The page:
China's war on food additives a difficult task
By Hepeng Jia/Beijing, China
One year after the melamine contamination that aroused wide public concern and caused thousands of children to fall ill, the Chinese authorities have launched a new round of campaigns to clean up the food additives market.
In late October, the Ministry of Health, General Administration of Quality Supervision, Inspection and Quarantine (AQSIQ), Ministry of Agriculture and six other government departments issued a new requirement demanding that local government across China proactively implement thorough inspections and harsh penalties against those illegally or improperly adding food additives over the next two years.
© HEPENG JIA
The measures followed a notice that the government would not ratify any 'unnecessary' food additives in the future.
Earlier this year, the Ministry of Health, together with a number of other government departments, announced that a nationwide inspection campaign carried out between December 2008 and the end of March 2009 identified more than 7600 cases of illegally adding additives to food, involving Yuan67 million (£5.9 million) and leading to 30 arrests. The campaign screened more than 5.7 million food producers and dealers, and covered 71,198 kinds of products.
In one of the most widespread cases, Mengniu, a leading Chinese milk producer, was found to have added an unapproved protein called osteoblast milk protein (OMP) to its milk to improve taste. Mengniu claimed OMP was approved by the US Food and Drug Administration (FDA) as a food additive, but in media interviews the FDA denied the claim. The health ministry banned Mengniu from adding OMP to its milk products, but eventually concluded that the additive is not harmful to health.
Good or bad?
The war against melamine and OMP has raised widespread concern among the Chinese public. In a survey carried earlier this year by the largest Chinese online portal Sina.com.cn and the magazine Mass Health, more than 90 per cent of respondents thought that food additives threatened food safety to some degree, while less than 40 per cent considered food additives harmless.
But Chen Junshi, a renowned food safety researcher at the Chinese Centre for Disease Control and Prevention, says that when properly used, food additives are not a threat to food safety.
'Melamine is not a legal food additive,' said Chen at a public speech at the annual meeting of China Association for Science and Technology in early September. 'I have not heard of any major food safety crisis caused by properly used food additives.'
Cai Tongyi, a professor at the Food Engineering School of China Agricultural University, agrees. 'Media exposure of the food safety crisis has been hyped,' Cai told Chemistry World. 'If there are no food additives, we could not have food preserved for so long, breads that are [such good consistency] and chocolates that are very tasty.'
By the end of 2008, Chinese government had approved more than 2,000 kinds of food additives, most of them chemicals developed by Western countries and tested in various forms.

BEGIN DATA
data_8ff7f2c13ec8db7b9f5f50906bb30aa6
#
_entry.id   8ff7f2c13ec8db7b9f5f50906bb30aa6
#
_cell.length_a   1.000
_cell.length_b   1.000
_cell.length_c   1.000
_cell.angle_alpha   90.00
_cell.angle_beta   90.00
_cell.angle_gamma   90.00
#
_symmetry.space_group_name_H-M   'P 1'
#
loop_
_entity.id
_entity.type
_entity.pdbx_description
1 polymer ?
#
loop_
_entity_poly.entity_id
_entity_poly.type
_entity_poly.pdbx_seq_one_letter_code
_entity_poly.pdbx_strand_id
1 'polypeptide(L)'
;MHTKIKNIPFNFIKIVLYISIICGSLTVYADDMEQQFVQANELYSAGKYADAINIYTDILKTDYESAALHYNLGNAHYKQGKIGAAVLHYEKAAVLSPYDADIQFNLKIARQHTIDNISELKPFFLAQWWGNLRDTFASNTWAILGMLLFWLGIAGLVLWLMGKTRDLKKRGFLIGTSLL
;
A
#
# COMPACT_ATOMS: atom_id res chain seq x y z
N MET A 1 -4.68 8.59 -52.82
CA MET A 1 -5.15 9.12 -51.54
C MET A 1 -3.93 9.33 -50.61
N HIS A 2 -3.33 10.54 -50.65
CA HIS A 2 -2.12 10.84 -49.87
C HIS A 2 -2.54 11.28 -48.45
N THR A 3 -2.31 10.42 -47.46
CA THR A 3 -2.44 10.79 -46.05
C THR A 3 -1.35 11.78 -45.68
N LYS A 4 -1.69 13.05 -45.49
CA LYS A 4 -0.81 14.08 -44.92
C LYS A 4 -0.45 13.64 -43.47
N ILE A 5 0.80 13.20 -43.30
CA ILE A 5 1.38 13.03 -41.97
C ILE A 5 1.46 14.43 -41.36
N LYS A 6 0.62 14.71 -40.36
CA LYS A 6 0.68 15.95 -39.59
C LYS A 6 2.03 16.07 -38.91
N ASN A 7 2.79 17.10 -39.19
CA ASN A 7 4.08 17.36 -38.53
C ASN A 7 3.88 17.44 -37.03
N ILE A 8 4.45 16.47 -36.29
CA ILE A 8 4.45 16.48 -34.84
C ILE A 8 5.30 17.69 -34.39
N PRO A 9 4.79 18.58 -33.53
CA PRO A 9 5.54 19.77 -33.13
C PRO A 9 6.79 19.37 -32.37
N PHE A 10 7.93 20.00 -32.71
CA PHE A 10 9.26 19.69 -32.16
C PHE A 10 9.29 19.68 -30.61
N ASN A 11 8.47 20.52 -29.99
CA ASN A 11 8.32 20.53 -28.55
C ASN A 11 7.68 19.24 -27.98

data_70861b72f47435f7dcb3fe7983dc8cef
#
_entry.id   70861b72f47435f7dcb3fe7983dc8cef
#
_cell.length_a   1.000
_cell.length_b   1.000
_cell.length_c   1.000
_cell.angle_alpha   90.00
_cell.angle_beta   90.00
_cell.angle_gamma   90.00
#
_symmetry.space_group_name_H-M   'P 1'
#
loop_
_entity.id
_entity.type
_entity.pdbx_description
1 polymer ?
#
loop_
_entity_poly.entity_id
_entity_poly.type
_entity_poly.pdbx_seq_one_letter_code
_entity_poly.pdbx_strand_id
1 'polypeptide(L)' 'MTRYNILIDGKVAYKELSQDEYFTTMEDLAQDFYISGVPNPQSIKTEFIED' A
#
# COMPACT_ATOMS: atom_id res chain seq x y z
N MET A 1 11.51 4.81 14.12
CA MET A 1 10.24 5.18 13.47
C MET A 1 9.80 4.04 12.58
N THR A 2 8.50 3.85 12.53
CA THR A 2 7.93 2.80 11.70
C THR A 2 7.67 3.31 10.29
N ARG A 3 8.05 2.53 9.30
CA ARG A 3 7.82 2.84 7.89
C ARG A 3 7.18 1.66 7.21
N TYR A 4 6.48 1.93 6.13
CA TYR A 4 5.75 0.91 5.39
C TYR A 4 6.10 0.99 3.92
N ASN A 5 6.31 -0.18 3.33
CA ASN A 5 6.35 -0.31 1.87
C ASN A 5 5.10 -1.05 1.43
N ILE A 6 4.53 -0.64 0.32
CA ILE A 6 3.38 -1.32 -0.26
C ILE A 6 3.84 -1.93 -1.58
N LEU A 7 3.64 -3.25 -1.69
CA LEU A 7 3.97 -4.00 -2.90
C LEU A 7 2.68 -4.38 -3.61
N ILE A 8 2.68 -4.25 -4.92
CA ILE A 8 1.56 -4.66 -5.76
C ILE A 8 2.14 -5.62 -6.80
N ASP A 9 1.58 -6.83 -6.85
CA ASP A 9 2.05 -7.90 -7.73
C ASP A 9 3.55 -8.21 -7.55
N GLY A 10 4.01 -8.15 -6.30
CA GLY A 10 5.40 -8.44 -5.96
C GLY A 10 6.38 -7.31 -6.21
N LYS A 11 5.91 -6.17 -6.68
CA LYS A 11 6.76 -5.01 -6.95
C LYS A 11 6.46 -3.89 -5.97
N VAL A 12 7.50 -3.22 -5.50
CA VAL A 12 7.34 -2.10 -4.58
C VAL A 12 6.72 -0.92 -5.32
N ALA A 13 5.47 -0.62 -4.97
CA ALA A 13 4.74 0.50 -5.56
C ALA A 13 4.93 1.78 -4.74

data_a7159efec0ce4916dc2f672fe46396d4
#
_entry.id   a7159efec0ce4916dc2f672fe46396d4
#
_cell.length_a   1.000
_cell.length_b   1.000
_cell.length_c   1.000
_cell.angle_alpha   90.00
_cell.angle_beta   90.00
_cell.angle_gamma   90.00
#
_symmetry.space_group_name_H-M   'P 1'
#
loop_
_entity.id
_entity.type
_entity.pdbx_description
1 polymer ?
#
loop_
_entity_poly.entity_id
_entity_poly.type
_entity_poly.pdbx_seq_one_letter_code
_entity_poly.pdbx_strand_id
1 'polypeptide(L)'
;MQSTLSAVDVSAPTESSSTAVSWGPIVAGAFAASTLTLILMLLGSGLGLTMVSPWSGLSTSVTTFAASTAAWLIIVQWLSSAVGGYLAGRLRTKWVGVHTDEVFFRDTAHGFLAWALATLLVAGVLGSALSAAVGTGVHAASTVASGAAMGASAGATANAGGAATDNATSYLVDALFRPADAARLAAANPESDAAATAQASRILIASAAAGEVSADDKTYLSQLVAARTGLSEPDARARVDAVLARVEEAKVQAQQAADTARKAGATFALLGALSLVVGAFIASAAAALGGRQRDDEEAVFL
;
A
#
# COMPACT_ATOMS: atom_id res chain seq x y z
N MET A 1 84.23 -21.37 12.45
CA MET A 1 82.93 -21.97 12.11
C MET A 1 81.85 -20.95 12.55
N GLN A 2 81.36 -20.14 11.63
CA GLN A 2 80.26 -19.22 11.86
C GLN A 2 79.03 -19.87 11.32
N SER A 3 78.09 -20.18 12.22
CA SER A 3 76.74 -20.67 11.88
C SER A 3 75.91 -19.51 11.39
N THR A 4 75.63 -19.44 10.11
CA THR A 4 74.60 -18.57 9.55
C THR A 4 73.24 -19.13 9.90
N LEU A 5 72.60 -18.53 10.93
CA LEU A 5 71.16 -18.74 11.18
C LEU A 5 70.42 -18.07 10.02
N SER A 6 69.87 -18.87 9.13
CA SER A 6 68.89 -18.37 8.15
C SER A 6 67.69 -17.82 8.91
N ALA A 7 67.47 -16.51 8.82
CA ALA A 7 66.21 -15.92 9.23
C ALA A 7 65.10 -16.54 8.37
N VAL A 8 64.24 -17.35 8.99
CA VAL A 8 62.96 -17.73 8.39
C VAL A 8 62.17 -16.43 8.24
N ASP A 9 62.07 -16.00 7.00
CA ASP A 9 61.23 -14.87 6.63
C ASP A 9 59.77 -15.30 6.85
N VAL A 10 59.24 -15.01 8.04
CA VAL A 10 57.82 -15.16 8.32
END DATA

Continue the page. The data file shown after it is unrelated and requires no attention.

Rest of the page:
For a new food additive to be approved in China, there must be four levels of testing, including animal toxicology, efficiency, effects, and genetic toxicology, but certain steps can be omitted if the food additives in question have been widely used or tested in foreign countries, says Ye Shuimao, an expert at Zhejiang branch of AQSIQ.
'People always think [food's] natural status without additives is better, but in terms of chemistry, it is unreasonable,' Ye wrote in a 2005 paper.1 'We cannot conclude natural products are definitely safer than man-made chemicals, including additives.'
Yu Jianping, a manager of Shanghai Yiyuan Company, a leading food additive developer, says the problem is not food additives themselves, but their abuse and poor regulation.
'When you buy a biscuit in a supermarket, you can find many chemical names - sometimes up to more than a dozen - which are various additives,' Yu told Chemistry World.
In the West you don't find so many additives, he adds, because in China manufacturers are pursuing many properties that nature simply cannot supply. For example, they want the food to keep longer, to taste better, and the ingredients to combine together well, all at the same time. Without massive use of additives, this is impossible.
Another major reason for the large number of additives in use, Yu explains, is that Chinese manufacturers want to lower costs and avoid expensive high quality materials, so they add more chemical additives, such as preservatives, to extend the food's shelf life.
In addition, raw material supply is also a problem, both in terms of the origin of food additives, and because even more additives are often mixed in during food production to deal with or hide harmful additives present in the raw material.
'For example, in order to improve cows' milk productivity, Chinese milk farmers use more hormones, and in order to prevent illness, they use antibiotics. All of them definitely enter the milk products,' says Yu.
Meanwhile, in order to hide the use of illegal antibiotics, milk farmers or producers add ?-lactamase to the milk.
In terms of regulation, the millions of small food producers across China make any inspection measures difficult to implement.
Yu welcomes the current punitive measures, saying after the crackdown on illegal and poorly-regulated additive makers, sales of his company's high-quality, but highly-priced, products have dramatically improved.
'Eventually, the solution relies on consumers' rising awareness of food quality,' he says. 'Once they know cheaper food with too many low-quality additives are not a good choice, they will push food makers and then food additive manufacturers to improve their standards,' he says.
1. S Ye, Drug Evaluation (in Chinese), Vol. 2, No. 2, 2005, 81-90